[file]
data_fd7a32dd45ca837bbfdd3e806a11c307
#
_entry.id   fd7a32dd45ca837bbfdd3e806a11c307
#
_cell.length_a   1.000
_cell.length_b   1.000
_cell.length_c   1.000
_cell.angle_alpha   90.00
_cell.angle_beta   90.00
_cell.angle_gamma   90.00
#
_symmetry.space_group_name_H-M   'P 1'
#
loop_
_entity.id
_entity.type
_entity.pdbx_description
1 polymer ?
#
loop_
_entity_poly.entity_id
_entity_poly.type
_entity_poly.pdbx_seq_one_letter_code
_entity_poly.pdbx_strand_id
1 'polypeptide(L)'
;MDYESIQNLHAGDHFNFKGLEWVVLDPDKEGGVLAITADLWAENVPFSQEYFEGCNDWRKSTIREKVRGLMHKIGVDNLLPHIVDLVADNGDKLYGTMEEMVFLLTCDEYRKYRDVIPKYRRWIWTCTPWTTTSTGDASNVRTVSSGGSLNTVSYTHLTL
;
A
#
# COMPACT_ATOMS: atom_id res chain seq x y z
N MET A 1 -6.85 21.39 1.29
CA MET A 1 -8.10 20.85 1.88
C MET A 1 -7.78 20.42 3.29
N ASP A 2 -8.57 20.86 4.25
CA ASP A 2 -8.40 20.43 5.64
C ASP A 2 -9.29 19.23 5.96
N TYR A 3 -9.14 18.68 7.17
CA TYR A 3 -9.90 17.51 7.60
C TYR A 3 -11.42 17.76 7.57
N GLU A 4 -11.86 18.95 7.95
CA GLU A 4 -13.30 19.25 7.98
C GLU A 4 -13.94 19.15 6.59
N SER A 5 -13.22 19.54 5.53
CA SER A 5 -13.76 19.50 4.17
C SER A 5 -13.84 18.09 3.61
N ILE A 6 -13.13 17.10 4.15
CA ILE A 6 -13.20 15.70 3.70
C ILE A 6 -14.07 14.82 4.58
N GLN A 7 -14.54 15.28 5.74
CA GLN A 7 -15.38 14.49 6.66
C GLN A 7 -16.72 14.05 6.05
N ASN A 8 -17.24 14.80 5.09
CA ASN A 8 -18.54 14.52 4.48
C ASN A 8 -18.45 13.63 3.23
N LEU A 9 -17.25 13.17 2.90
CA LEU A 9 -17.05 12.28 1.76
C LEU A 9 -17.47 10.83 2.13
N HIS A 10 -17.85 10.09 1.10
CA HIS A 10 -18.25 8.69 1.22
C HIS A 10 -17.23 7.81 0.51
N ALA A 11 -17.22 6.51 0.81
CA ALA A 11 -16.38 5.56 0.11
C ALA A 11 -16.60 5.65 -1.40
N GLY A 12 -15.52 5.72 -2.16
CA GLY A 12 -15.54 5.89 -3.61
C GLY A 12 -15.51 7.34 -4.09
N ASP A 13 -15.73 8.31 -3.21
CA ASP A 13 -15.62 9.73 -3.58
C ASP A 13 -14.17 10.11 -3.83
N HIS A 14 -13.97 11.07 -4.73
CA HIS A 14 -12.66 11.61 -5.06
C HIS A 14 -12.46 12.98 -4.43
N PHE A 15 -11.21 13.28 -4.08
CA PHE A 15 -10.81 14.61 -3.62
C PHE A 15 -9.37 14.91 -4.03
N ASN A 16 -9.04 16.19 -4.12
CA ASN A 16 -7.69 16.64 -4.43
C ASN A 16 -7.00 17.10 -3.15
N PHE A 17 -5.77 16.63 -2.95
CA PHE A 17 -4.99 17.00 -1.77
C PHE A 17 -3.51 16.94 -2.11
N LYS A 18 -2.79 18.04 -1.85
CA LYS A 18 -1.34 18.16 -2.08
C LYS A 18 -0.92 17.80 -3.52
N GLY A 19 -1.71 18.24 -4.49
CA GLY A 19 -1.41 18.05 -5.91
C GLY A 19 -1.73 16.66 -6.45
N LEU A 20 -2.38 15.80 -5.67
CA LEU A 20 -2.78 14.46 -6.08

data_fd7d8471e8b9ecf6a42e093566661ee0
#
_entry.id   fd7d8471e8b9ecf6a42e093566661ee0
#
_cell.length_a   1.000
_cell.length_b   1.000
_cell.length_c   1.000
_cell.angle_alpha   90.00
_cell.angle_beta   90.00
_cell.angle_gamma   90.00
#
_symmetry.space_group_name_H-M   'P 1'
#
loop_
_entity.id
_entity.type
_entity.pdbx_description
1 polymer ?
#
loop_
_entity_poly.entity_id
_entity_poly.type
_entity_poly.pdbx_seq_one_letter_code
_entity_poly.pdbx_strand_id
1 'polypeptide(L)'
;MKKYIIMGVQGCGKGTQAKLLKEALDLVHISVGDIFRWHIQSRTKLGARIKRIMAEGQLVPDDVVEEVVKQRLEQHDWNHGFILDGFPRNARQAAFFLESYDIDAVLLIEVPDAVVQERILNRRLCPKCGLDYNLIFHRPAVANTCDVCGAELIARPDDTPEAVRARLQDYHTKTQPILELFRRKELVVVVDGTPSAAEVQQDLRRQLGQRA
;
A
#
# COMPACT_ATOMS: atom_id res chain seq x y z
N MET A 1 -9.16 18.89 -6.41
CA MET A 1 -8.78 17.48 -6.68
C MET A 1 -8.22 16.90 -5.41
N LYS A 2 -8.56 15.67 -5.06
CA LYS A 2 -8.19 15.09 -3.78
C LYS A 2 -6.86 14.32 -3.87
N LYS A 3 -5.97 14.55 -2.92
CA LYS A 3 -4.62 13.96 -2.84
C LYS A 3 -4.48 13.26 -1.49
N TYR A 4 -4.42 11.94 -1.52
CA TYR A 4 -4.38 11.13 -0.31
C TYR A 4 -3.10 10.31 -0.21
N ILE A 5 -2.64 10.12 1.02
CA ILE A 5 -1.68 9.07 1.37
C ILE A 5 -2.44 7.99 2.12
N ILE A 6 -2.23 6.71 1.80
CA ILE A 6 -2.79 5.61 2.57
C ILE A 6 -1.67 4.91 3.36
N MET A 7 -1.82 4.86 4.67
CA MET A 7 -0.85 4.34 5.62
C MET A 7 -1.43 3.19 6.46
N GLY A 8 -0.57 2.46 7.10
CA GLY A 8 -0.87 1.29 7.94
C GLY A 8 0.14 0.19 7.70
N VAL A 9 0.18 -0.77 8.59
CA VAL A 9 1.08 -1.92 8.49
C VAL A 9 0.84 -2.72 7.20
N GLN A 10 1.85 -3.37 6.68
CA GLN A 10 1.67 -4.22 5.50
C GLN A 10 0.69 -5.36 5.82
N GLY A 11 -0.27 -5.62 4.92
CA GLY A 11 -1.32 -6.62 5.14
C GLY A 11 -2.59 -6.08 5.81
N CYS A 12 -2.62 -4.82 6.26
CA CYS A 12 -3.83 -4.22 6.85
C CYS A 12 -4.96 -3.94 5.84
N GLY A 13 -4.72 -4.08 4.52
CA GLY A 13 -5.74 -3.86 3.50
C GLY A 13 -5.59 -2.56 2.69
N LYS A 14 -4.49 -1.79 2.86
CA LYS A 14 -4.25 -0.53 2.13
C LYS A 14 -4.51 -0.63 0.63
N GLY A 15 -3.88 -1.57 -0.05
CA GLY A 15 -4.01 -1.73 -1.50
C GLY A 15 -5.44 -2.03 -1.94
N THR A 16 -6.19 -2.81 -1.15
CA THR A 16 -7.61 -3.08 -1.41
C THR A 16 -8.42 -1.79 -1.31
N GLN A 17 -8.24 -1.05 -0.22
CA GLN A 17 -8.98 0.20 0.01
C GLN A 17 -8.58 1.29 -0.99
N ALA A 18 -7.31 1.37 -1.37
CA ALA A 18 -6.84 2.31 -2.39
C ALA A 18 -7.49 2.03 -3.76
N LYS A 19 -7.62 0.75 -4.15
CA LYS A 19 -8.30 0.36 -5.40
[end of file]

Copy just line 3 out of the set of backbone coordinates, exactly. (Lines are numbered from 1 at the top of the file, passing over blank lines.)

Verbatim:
_entry.id   fd7a32dd45ca837bbfdd3e806a11c307